An open note from JA families to others PART TWO: What we would LOVE to hear….

I had an overwhelming response from the “What NOT to say” post, with many requests for a follow up to tell friends and family what they should say to JA families.

In just a few short weeks, you can read all about it in my book “Living With Juvenile Arthritis:A Parent’s Guide,” but I decided not to leave you hanging. The following is another excerpt from the book, and a couple suggestions for friends and family members that want to help, but don’t quite know how, or what they should say to those struggling with JA.

Although this was written from the perspective of our JA family with insights from hundreds of others in our exact situation, I have found that parents of children with different chronic illnesses have said the same things… both in the what TO say, and what NOT to say categories. Its not disease specific- it is situational. If you have a child struggling for their life for any reason, or if you deal with chronic illness yourself, these are all the things you want to hear from those who care about you. If you really want to help more than saying just the right things, stay tuned for the next post. In the meantime,  here’s a quick tutorial on things we would love for you to say (and mean.)

THINGS YOU SHOULD SAY:

I can only imagine how hard this is for your family. What can I do to help?—Showing empathy, but not marginalizing what we’re going through means a lot. If you can sincerely offer to help, it means even more.
I’m not very familiar, can you tell me more?—We want to raise awareness for the chronic diseases under the JA umbrella! There are nearly 300,000 children diagnosed, but surprisingly few people really understand what it entails. Raising awareness will ultimately increase funding and improve the chances of finding better treatments or a cure. At a minimum, it will help you understand what we are going through!
I know he looks good, but how is he really doing?—This makes me feel like you care and you really “get it.” Just because he is looking better doesn’t mean things are easier yet. He could look horrible by the end of the day! The cycles with this disease can be pretty wild.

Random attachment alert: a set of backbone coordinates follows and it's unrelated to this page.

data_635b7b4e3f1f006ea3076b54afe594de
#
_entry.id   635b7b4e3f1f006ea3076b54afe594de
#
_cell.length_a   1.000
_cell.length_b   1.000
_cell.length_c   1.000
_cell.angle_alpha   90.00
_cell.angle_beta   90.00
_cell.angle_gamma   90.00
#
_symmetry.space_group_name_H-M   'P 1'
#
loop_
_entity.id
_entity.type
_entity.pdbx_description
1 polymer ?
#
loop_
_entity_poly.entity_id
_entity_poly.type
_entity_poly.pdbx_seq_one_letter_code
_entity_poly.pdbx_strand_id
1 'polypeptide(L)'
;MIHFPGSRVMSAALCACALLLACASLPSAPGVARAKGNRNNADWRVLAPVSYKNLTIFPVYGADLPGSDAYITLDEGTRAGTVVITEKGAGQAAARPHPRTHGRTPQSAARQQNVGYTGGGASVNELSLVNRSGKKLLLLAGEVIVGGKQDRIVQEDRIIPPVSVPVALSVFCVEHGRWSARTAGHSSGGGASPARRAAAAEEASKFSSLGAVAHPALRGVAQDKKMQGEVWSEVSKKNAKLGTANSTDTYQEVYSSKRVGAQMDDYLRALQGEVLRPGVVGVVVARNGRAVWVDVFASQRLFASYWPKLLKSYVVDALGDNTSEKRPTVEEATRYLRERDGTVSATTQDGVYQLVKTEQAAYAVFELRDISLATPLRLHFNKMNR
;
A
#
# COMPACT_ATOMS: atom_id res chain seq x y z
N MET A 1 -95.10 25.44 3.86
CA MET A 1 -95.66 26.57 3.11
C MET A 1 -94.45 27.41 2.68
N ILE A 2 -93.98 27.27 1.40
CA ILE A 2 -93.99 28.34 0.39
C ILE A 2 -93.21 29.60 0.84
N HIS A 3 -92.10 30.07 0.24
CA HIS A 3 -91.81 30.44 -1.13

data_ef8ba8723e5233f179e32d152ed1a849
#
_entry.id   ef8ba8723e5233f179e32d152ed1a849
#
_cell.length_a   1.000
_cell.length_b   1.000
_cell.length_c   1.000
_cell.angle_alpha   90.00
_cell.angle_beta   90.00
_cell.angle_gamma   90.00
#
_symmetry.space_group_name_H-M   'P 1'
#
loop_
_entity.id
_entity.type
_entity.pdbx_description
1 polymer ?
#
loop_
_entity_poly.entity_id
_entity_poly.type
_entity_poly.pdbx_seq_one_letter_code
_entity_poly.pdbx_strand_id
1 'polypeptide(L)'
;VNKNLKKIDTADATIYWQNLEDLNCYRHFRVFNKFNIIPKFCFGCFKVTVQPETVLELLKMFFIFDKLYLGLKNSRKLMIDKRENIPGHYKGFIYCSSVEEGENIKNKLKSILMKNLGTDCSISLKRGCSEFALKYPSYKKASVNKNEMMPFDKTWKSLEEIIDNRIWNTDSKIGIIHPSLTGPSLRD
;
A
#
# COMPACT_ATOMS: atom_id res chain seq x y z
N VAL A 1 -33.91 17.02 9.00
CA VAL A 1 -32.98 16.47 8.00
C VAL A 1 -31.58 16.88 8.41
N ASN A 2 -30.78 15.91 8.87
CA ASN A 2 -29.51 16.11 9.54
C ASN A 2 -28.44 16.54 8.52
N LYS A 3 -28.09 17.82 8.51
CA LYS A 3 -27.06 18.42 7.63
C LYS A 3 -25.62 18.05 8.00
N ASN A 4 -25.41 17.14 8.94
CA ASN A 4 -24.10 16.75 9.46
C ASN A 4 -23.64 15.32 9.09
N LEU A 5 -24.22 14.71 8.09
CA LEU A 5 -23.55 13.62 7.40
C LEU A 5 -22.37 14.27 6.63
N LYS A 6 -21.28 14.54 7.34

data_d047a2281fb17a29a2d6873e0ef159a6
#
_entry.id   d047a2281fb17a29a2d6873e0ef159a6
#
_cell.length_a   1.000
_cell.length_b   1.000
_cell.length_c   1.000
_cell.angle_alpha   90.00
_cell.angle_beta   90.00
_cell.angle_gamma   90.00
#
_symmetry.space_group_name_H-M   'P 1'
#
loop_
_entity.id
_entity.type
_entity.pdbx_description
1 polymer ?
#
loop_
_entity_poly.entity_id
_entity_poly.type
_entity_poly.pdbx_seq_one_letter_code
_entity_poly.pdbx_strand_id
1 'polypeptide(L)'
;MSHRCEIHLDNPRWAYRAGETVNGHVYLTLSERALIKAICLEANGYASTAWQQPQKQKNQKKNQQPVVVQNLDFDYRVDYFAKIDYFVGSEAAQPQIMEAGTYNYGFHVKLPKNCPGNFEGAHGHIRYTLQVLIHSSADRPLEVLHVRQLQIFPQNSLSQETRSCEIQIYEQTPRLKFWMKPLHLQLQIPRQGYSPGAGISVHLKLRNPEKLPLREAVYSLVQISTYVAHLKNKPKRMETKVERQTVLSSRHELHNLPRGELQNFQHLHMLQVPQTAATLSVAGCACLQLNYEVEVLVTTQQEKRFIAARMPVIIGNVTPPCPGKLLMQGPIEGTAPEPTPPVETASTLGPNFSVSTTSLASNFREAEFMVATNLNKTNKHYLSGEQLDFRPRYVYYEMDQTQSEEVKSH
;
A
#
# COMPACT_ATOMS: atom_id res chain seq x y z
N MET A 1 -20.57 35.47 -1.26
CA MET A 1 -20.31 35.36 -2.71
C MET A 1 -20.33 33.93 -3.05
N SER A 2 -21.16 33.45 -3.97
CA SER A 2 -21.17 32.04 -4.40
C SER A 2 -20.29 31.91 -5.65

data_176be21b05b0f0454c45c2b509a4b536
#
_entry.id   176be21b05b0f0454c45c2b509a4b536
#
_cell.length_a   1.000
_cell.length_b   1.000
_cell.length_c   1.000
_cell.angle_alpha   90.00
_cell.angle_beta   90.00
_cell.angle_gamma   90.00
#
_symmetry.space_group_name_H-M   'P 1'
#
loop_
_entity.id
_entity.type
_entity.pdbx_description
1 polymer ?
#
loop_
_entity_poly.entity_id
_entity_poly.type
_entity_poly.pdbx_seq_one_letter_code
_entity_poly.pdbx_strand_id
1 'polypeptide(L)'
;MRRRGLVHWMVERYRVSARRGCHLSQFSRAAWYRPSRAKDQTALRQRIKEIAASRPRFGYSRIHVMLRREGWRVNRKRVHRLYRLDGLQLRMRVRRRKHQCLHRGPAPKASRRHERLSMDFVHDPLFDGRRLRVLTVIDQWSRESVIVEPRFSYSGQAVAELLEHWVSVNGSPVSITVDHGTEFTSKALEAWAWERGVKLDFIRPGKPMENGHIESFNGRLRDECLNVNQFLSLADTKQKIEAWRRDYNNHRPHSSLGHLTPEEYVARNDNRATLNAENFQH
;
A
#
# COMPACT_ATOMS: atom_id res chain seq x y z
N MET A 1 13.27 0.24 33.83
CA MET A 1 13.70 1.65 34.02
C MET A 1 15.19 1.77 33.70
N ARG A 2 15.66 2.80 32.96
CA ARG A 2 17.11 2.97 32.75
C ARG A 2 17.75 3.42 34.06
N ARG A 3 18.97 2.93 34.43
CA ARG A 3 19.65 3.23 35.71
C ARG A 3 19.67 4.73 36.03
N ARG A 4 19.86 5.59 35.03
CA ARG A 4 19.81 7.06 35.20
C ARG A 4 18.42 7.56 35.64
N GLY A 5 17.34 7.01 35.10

What a great kid. He is so amazing/happy/brave/strong though all this.—Thank you! These kids go through a great deal, and it’s wonderful to be recognized and built up, especially when so much is at work against their self esteem. It’s true too, these kids are amazing!
I know this is hard for all of you. You are doing a great job.—Parents need some affirmation too. Sometimes it seems as though we are making gut-wrenching decisions for our kids on a daily basis. The “right” choice is not always clearly defined. It’s nice to hear when you do think we’ve been doing a good job!
How are YOU?—It’s very nice to be recognized for the things I’m going through in relation to my child’s disease. I feel their pain, and so often I wish I could take it away from them. If I could, I would suffer through it instead of them. It’s comforting to have a friend ask about me too.
I’m running by the grocery/pharmacy/coffee shop, can I grab something for you at the same time?—We will hardly ever ask, but if you offer, we may just take you up on that, especially if it’s not out of your way! A routine errand for you could be an insurmountable obstacle for me today. Don’t doubt the power of a small gesture.
Can I have one of your other kids over to play/pick them up from school while you are at the hospital/doctor?—Just knowing I have a few people who are willing to help and that I can fall back on if I need to, is a huge relief and a worry off my mind. If you say it though, please mean it.
I am thinking of you/praying for you.—If you mean it, this gesture is simple and comforting. It’s nice to know we are not forgotten when we often drop off the face of the earth! Thoughts and prayers are always appreciated. This doesn’t mean we have to break everything down about God’s plan for us—just that we are included in your prayers.

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Comments:

  1. Amy Gleason says:

    Nicely done!

  2. Well written my friend.

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